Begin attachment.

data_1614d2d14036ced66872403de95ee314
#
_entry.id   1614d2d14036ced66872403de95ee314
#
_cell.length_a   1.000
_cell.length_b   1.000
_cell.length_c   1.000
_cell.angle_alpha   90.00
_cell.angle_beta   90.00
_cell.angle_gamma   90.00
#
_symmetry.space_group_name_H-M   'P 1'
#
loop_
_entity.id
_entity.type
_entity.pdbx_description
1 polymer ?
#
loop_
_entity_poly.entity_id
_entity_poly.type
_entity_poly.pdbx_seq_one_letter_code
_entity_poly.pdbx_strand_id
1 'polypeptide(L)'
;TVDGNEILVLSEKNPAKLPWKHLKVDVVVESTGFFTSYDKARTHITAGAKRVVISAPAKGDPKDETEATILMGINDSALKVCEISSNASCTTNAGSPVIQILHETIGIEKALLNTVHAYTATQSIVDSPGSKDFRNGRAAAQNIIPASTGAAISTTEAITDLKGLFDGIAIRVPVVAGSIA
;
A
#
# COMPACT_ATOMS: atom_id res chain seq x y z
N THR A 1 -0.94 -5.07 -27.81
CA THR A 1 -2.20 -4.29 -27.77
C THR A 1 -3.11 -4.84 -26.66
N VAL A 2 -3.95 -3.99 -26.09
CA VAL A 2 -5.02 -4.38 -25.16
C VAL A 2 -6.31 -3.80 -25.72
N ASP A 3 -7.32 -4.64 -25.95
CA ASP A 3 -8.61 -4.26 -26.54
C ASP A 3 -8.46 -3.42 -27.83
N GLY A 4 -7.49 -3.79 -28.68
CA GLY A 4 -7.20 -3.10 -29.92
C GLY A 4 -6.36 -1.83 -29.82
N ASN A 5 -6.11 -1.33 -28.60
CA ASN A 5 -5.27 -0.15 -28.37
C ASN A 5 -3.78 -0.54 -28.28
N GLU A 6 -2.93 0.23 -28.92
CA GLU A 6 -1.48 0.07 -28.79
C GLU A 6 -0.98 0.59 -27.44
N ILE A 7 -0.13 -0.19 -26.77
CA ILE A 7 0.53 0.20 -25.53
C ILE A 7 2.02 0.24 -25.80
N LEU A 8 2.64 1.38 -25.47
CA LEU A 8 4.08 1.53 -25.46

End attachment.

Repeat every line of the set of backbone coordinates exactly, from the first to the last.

data_1614d2d14036ced66872403de95ee314
#
_entry.id   1614d2d14036ced66872403de95ee314
#
_cell.length_a   1.000
_cell.length_b   1.000
_cell.length_c   1.000
_cell.angle_alpha   90.00
_cell.angle_beta   90.00
_cell.angle_gamma   90.00
#
_symmetry.space_group_name_H-M   'P 1'
#
loop_
_entity.id
_entity.type
_entity.pdbx_description
1 polymer ?
#
loop_
_entity_poly.entity_id
_entity_poly.type
_entity_poly.pdbx_seq_one_letter_code
_entity_poly.pdbx_strand_id
1 'polypeptide(L)'
;TVDGNEILVLSEKNPAKLPWKHLKVDVVVESTGFFTSYDKARTHITAGAKRVVISAPAKGDPKDETEATILMGINDSALKVCEISSNASCTTNAGSPVIQILHETIGIEKALLNTVHAYTATQSIVDSPGSKDFRNGRAAAQNIIPASTGAAISTTEAITDLKGLFDGIAIRVPVVAGSIA
;
A
#
# COMPACT_ATOMS: atom_id res chain seq x y z
N THR A 1 -0.94 -5.07 -27.81
CA THR A 1 -2.20 -4.29 -27.77
C THR A 1 -3.11 -4.84 -26.66
N VAL A 2 -3.95 -3.99 -26.09
CA VAL A 2 -5.02 -4.38 -25.16
C VAL A 2 -6.31 -3.80 -25.72
N ASP A 3 -7.32 -4.64 -25.95
CA ASP A 3 -8.61 -4.26 -26.54
C ASP A 3 -8.46 -3.42 -27.83
N GLY A 4 -7.49 -3.79 -28.68
CA GLY A 4 -7.20 -3.10 -29.92
C GLY A 4 -6.36 -1.83 -29.82
N ASN A 5 -6.11 -1.33 -28.60
CA ASN A 5 -5.27 -0.15 -28.37
C ASN A 5 -3.78 -0.54 -28.28
N GLU A 6 -2.93 0.23 -28.92
CA GLU A 6 -1.48 0.07 -28.79
C GLU A 6 -0.98 0.59 -27.44
N ILE A 7 -0.13 -0.19 -26.77
CA ILE A 7 0.53 0.20 -25.53
C ILE A 7 2.02 0.24 -25.80
N LEU A 8 2.64 1.38 -25.47
CA LEU A 8 4.08 1.53 -25.46